Hot Air: Fortunetelling

Y’know, these horoscopes really hit the nail on the head sometimes.

[ h/t to Vanessa Shinmoto. ]

Double Talk

Here’s the link to the podcast of yesterday’s Big Talk, an encore presentation of my January 2020 chat with university chancellor and diversity pioneer Charlie Nelms. It’s Part 1 of a two-parter with the wrap slated to air next Thursday, April 2.

Catch Big Talk every Thursday at 5:30pm on WFHB, 91.3 FM.

My Annual Spring Watch

Every year, baseball’s Opening Day stands as a landmark in my Spring Watch. That annual vigil begins soon after the New Year. I figure, we’ve gotten past football’s regular season and the holidays and even though it’s the dead of winter, we’re rapidly advancing to those delicious days when the weather is bearable for humans and there’s light in the sky.

Harry Belafonte

I start the Watch on Martin Luther King, Jr.’s birthday, January 15th, usually by watching the documentary, King: Montgomerey to Memphis, narrated by Harry Belafonte (as cool a guy as ever lived) and directed by Sidney Lumet. (It was the only documentary Lumet, who helmed Fail-Safe, Serpico, Dog Day Afternoon, and Network, ever directed.)

Next comes the Super Bowl about two weeks later, followed by Valentine’s Day and the opening of baseball’s spring training camps in Arizona and Florida. I mark few of these days for the own sake but as progressive standards in the march toward sane weather.

And, speaking of March, my birthday falls in the first week of the month. That’s another landmark. Then St. Patricks’ Day and the beginning of the NCAA basketball tournament. April Fool’s Day and baseball’s Opening Day fall around the same time, appropriate for most of my life as a Chicago Cubs fan, considering from the age of 11 when I fell in thrall to the team (gee thanks, Ma!) until the year 2015, only a fool would honestly believe the Cubs could accomplish anything of note.

Finally, there’s Easter. By that Sunday, the clocks have already been turned forward and, even though there’s a good chance of snow and/or sub-freezing temps now and again, there are just as likely to be glorious days in the low 70s. My Spring Watch, by then, would be concluded.

Counting down all those big days during the Watch helps me survive the winter with hope and a modicum of sanity.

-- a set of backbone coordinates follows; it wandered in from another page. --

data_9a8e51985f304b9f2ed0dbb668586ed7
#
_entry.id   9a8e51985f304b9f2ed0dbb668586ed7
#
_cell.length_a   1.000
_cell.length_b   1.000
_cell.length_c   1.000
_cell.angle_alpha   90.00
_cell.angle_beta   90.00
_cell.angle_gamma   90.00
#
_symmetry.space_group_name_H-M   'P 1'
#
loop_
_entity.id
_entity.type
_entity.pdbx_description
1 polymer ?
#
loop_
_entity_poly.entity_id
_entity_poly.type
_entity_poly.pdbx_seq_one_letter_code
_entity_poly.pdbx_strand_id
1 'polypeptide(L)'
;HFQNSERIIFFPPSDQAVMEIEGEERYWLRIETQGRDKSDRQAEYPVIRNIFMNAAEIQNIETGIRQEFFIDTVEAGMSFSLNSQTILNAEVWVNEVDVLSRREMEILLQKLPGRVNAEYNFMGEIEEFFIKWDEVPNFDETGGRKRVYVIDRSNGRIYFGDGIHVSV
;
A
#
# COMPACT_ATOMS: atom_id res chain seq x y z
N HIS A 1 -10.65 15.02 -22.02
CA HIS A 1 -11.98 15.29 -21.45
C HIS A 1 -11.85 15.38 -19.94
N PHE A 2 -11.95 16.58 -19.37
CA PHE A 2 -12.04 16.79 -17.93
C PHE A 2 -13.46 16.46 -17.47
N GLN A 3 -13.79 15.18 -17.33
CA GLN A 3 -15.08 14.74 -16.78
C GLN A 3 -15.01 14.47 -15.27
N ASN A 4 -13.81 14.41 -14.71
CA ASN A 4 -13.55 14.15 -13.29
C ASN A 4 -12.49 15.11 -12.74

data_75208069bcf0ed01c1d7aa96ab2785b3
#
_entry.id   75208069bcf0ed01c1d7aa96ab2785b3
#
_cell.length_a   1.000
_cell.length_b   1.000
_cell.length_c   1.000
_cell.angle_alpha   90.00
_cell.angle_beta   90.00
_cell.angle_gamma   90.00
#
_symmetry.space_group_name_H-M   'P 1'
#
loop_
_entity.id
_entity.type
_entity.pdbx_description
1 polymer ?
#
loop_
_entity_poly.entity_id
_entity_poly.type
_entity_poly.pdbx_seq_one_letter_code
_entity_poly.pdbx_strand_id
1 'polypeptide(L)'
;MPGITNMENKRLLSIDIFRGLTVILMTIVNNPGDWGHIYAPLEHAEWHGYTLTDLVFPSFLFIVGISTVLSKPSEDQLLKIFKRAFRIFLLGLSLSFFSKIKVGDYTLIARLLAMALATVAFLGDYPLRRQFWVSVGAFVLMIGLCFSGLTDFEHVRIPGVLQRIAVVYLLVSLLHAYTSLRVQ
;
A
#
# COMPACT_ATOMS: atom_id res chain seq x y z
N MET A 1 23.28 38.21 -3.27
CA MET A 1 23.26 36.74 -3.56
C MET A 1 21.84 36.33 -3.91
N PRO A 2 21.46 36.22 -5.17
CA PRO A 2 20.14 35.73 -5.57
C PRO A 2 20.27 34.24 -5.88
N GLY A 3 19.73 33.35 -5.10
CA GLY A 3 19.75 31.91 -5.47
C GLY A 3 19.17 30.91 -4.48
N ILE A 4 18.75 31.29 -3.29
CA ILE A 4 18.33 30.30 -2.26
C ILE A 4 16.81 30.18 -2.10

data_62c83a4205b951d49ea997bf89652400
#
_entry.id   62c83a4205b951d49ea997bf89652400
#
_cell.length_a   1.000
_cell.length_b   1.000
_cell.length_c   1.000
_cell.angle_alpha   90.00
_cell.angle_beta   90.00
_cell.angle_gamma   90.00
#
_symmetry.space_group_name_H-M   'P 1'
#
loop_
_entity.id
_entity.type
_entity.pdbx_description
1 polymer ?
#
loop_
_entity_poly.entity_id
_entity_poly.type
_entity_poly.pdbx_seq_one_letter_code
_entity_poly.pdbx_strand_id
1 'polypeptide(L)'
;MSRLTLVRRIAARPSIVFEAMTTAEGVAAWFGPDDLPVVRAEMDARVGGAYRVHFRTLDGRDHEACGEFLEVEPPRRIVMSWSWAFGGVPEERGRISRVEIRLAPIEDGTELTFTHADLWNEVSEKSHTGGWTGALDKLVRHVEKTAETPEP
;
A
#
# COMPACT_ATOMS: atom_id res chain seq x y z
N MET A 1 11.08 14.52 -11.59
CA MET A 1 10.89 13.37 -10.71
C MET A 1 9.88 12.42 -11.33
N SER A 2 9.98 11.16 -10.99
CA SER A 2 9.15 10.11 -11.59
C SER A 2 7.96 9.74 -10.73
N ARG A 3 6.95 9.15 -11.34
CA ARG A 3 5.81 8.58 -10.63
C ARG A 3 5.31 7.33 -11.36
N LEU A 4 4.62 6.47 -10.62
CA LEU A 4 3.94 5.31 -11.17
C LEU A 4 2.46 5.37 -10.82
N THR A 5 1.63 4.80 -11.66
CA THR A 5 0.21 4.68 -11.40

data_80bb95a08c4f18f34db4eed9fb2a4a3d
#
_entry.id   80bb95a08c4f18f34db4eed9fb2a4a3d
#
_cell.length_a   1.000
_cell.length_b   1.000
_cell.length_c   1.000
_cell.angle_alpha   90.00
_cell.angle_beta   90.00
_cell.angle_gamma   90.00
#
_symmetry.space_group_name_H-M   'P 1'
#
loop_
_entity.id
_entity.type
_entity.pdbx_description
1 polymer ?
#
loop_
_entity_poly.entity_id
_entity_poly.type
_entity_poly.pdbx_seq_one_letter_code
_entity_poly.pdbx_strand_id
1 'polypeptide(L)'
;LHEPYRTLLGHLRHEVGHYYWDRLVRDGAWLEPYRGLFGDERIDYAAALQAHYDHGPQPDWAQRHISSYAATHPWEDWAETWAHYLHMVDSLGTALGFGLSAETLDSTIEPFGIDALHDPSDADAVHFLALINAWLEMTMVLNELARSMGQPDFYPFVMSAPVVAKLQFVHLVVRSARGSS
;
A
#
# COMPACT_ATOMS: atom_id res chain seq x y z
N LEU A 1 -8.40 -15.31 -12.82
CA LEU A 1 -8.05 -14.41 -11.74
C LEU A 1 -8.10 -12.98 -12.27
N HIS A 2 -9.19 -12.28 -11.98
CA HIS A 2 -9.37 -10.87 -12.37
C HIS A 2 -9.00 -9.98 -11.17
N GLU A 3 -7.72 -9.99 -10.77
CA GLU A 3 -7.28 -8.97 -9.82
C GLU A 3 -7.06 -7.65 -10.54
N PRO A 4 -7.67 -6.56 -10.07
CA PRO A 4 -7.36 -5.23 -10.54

This year, of course, one of those landmarks has been robbed from me. Opening Day for my beloved Cubs had been slated for yesterday, March 26th, in Milwaukee. The game wasn’t played due to the COVID-19 crisis.

Nevertheless, my Spring Watch goes on. The forsythias out in front of the house are having an orgy…

… and the grass is becoming more and more green and lush and will continue to do so over the next few days with predicted rain showers.

This is a spring like no other. In a lot of ways, I feel as though I’m 10 years old again, being grounded for two weeks or more by my mother. Poor Ma, she never learned that grounding me didn’t work. There were long stretches when I’d be grounded after every single time I went out. Grounding was her knee-jerk response to me coming home late. And I came home late every time. I don’t know why; perhaps I was born w/o an internal clock. All I know is, I was busy playing ball in the alley or riding my bike all over the neighborhood and the next thing I knew it was 5:05 pm. Already five minutes late (Ma was a stickler), I’d figure, Dang, I’m in for it now anyway, so I’d decide to stay out another five, ten, or 45 minutes. I’d walk in as Ma was putting dinner on the table and, as I washed my hands, she announce I was grounded for two weeks.

I often concocted phony excuses to get out of the house during those groundings. There was basketball practice, I’d say, even though I hated playing basketball and rarely did so. A little older, I told Ma there was Drama Club at Amundsen Park. That was a real dodge — I loved being on stage. Once I told her I had to go to the park every day for Junior Citizens meetings during an ungodly long grounding. Somehow I would up being named Junior Citizen of the year, as bizarre and unexpected an award as I’ve ever received. At that time, any rational observer would conclude I was far more likely to win hoodlum of the year — and, I confess, I’d have been more proud of that.

Now, in my 60s, I feel as though I’m being grounded again. I hate it just as much as I hated it when I was 11 or 12. Only this time I’m not coming up with schemes to get around it.

The stakes are a tad higher this time around.

Peace In Our Time

Update: It’s been more than two weeks now that The Loved One and I have been self-quasi-quarantining. I’m happy — and shocked — to report we haven’t declared open war on each other yet. In fact, there haven’t even been border clashes to date.

There was one little harrumph the other day but nothing came of it. Even at this advanced age I surprise myself.

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